The committee recommends, therefore, that altruistic surrogacy be replaced with the“compensated surrogacy model”. Compensation, however, appears to be a deliberate discursive choice, further validated by what the committee recommends as compensation: “the lost wages for the duration of pregnancy, medical screening and psychological counseling of surrogate; child care support or psychological counseling for surrogate mother’s own child/ children, dietary supplements and medication, maternity clothing and post delivery care”.
Surrogate mothers are mostly from socio-economically marginalised communities and are part of the informal labour force (such as domestic workers) which provides neither fair conditions of employment nor adequate payment. Thus, calculation of compensation based on the loss of wages is unjust and unethical. The payment to surrogates should, on the contrary, affirm and be founded on the labour that she performs through the process of surrogacy.
The committee’s recommendation of a comprehensive medical insurance cover for the surrogate mother for a period of six years along with life insurance to address any long-term health issues arising from the surrogacy, regardless of the outcome of the process – “….even if there is no take home baby” – is a significant recognition of potential health consequences including in the long term and the surrogate mother’s right to care.
However, the committee’s view point on consent by the surrogate, where it “…feels that consent from the husband of surrogate mother is also important”, is extremely concerning. Throughout the report, the committee reinforces reproductive autonomy and flags its concern about paternalism. Yet, by suggesting the importance of the husband’s consent, it ignores the very autonomy that it seeks to uphold.
Widening scope, but not enough
The committee is rightly critical of the decision of the Department of Health Research to exclude access to a range of persons and recommends the broadening the range of those who are permitted to access surrogacy services. It suggests inclusion, for example, of live-in couples, widows and divorced women. However, it falls short of articulating the inclusion of single or LGBTQIA+ persons who remain outside the ambit of heterosexual relationships.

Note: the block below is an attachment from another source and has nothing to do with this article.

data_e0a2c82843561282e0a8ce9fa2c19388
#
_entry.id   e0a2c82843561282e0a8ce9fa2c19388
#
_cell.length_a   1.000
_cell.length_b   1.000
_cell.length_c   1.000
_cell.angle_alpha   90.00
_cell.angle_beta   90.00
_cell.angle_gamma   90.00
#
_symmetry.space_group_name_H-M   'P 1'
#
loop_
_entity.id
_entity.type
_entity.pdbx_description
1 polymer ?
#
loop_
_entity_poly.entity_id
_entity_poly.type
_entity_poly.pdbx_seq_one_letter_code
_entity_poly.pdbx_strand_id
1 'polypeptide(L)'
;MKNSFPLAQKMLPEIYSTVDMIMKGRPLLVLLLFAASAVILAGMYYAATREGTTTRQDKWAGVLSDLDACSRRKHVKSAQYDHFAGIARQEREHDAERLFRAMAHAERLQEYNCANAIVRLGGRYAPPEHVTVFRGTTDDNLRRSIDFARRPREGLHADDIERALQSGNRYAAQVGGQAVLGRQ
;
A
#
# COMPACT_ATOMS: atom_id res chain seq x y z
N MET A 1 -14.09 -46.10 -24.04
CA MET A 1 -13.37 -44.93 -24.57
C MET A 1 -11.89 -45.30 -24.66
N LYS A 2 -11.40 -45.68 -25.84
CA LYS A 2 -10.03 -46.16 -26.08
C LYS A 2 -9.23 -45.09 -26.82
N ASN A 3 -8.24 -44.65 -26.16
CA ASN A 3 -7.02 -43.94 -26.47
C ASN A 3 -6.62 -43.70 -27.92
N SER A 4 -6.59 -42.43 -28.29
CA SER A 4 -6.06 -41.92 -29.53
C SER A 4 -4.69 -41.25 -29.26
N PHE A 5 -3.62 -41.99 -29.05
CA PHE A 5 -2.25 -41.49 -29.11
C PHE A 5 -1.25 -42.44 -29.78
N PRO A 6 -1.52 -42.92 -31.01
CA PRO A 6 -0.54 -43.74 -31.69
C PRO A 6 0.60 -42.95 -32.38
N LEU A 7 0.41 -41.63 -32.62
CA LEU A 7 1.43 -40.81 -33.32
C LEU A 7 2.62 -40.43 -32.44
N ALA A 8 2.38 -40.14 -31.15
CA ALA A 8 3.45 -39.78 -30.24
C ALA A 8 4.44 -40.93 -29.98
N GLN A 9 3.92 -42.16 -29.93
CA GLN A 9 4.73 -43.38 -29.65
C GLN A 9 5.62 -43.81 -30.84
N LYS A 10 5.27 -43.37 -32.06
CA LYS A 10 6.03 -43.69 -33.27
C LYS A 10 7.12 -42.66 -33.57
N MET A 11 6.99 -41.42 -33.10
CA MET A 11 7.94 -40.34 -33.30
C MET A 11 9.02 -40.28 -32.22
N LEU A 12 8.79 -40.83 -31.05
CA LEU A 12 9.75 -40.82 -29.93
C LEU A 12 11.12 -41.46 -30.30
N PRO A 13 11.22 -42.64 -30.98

It is also concerning that the committee recommends that the definition of infertility be reduced to one year from five years. While this would be in keeping with the WHO definition, as was observed by the committee, the reduction in the timeframe can “create” a larger number of “infertile” persons seeking assistance in reproduction, including surrogacy. Given the essentialism of motherhood and the prevalent stigma and discrimination resulting from infertility, the reduced timeframe may reinforce the medical construction of infertility, largely benefitting the ART industry. The definition of infertility has also played a significant role in escalating the number of infertile couples.
With regard to regulating the IVF procedure, the committee adopts an almost non-committal stance. Firstly, there are no recommendations on restricting the number of oocytes that can be extracted or on informed consent from various stakeholders involved in the procedure. With regard to embryo transplants, the following recommendation has been made: “The Committee is of the view […] there should be a prescribed limit to number of embryo implants. However, the Committee is not in favor of including the number of embryos to be implanted in the main statute.” It is not clear why the committee has not stipulated the number of embryos that can be transferred. If nothing else, it should have specified who should be entrusted with such decisions. For if such matters are left unresolved, these decisions will be taken by fertility clinics, which, driven by self-interests, will not factor in the risks to the surrogate mother or the gamete donors.
The committee states that the rationale for approval of the appropriate authority in case of the requirement of an abortion is unclear and recommends a review of the same in the Bill. It, however, suggests that the “role of appropriate authority can be envisaged where abnormalities of any kind have been detected in the unborn surrogate child. In such cases, it may be statutorily mandated upon the appropriate authority to state categorically the reasons for permitting abortion within a specified time-frame taking into account the consent of the intending couple and the physical well-being of the surrogate mother”. While the committee’s recommendation to review the approval of abortion is appreciable, the informed consent of the surrogate mother for abortion and her well-being must not be compromised on any account.
Sarojini Nadimpally, Deepa Venkatachalam and Aswathy Raveendran work with the Sama Resource Group for Women and Health.